Following last November’s adjustment to China’s one-child policy, Sutirtho Patranobis at The Hindustan Times reports on the increasing number of provinces allowing couples to register second-born children:
On Friday, Tianjin municipality relaxed the one-child policy, the country’s fourth city to do so, following east China’s Zhejiang, Jiangxi and Anhui provinces.
“Provincial-level governments in Beijing, Guangxi, Hubei and Jiangsu have announced their intentions to relax the policy in March. Others, including Hunan, Qinghai and Shanghai, promised changes in the first half of the year,” official news agency Xinhua reported.
The changed policy has been more than welcomed with many urban couples, according to state media, who are ready to opt for a second child.
In a survey released by the China Population Welfare Foundation, 71.4 percent of people with a monthly income of more than 20,000 Yuan (around Rs. 2 lakh) would like a second child. [Source]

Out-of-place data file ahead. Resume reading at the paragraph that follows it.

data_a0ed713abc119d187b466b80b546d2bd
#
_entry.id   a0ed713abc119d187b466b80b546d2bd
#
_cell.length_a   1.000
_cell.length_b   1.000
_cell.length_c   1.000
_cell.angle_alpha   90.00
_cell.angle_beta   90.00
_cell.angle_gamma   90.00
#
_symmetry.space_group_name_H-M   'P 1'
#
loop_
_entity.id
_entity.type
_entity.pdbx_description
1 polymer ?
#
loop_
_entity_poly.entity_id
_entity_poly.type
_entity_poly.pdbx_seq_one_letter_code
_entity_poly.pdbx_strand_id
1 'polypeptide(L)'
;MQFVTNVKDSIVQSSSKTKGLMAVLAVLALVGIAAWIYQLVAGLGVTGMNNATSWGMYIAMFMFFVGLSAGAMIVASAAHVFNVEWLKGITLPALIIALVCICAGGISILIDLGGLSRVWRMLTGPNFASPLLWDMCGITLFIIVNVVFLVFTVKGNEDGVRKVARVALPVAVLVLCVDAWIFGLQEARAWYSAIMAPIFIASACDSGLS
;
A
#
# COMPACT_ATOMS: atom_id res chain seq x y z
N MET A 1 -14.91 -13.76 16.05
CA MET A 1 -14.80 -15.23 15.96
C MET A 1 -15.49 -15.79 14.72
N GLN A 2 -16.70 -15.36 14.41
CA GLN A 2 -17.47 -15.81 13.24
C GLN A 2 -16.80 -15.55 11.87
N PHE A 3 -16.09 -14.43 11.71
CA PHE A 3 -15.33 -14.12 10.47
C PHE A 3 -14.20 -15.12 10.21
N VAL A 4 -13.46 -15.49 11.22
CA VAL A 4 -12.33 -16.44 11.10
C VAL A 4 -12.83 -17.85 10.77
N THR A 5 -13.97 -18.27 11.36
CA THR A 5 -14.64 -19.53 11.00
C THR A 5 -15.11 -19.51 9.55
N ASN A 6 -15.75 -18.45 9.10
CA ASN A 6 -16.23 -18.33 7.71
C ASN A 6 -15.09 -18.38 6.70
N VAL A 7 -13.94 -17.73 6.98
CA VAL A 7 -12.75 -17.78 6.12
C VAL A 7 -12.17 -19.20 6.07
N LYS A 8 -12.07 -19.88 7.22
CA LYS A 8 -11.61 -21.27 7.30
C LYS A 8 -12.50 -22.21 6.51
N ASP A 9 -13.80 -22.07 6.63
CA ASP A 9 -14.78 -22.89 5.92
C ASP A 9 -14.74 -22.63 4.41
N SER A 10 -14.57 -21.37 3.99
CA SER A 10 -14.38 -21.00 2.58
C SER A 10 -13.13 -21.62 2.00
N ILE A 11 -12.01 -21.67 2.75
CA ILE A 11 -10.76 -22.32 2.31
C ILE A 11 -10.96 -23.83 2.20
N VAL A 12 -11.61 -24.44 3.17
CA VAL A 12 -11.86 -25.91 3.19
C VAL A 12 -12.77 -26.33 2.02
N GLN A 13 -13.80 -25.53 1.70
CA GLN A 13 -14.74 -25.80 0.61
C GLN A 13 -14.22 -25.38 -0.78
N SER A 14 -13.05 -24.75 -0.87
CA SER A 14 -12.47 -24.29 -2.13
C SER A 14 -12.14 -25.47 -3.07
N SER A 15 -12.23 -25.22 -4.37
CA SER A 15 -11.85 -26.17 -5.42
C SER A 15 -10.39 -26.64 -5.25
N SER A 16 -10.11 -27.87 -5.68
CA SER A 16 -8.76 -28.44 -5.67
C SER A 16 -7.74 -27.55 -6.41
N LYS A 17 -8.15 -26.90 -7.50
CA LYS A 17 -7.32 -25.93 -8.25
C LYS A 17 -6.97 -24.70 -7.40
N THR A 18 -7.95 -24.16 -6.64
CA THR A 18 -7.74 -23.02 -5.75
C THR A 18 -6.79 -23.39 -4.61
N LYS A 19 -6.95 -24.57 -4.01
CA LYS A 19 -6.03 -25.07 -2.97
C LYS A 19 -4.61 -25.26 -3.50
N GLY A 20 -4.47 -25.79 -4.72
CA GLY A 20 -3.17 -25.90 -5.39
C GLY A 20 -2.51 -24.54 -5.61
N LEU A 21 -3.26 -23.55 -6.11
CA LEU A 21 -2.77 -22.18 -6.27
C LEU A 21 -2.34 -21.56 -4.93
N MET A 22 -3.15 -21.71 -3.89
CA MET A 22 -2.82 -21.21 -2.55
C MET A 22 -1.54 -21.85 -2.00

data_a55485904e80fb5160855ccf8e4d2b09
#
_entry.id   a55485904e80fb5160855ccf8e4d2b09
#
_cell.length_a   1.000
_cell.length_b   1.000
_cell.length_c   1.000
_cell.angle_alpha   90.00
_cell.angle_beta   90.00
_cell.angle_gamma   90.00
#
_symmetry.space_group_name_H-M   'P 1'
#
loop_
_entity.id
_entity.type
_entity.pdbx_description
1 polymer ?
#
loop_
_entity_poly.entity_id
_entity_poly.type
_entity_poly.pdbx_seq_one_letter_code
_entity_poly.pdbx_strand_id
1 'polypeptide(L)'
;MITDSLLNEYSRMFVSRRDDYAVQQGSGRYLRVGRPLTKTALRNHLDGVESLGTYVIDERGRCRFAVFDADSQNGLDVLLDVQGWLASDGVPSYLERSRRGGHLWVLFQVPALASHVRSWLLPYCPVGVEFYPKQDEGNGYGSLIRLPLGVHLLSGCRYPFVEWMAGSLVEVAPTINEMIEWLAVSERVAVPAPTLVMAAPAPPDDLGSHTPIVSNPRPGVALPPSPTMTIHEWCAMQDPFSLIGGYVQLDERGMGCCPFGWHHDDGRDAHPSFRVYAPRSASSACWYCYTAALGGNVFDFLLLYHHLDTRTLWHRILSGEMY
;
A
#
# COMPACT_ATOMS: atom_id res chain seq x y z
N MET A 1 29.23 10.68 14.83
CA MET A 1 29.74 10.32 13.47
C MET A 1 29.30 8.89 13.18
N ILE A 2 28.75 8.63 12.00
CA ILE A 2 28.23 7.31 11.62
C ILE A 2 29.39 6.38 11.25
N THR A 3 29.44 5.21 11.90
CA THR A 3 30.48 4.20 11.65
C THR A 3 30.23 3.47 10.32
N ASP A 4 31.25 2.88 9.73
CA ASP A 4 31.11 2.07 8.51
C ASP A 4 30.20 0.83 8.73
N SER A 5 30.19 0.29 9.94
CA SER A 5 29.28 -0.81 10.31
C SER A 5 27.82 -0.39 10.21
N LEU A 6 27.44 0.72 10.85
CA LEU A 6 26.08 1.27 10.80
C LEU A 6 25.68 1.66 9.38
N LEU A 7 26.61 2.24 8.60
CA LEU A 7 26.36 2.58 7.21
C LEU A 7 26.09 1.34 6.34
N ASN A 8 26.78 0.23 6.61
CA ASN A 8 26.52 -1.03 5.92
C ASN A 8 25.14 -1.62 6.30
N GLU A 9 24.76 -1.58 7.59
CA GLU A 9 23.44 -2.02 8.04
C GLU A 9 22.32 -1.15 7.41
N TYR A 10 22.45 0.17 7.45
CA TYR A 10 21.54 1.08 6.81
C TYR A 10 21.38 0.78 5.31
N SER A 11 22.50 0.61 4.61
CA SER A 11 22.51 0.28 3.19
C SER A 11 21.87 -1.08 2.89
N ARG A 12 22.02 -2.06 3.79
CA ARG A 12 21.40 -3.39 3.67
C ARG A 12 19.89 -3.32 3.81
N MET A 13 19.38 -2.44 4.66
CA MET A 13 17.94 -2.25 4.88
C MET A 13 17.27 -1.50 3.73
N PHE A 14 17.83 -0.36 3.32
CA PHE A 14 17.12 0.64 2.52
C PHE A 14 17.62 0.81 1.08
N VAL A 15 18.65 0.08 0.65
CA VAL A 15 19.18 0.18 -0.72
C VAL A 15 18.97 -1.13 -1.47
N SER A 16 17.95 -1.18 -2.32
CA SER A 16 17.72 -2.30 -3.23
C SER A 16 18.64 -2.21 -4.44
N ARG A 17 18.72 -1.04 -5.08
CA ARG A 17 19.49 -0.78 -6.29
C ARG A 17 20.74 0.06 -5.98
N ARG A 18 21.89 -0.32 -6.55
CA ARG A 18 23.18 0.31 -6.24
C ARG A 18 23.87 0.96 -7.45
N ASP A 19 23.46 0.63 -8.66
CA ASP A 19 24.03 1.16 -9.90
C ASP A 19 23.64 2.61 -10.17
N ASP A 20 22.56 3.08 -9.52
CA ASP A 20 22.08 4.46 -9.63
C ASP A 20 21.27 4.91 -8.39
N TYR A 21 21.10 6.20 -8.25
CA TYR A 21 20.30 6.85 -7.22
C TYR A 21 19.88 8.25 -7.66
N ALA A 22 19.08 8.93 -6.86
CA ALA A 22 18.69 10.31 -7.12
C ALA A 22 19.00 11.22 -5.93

Despite this opening up, some Chinese parents say they cannot afford a second child given the rising costs of living in today’s China. From Bloomberg:
Rosa Xia, a 39-year-old mother in Shanghai, is allowed to have a second child. She doesn’t think she can afford it.
She reckons a fifth of the 6,000 yuan ($989) a month she earns as a Shanghai nanny goes to her 12-year-old daughter Amy: saxophone and ballet lessons, on top of food and school. Then there’s saving for her only offspring’s college education.
[…] Doting parents like Xia help explain why China’s move to ease family-planning rules is unlikely to reverse falling birth rates that have saddled the country with a shrinking labor pool and aging population.
Read more about the one-child policy via CDT.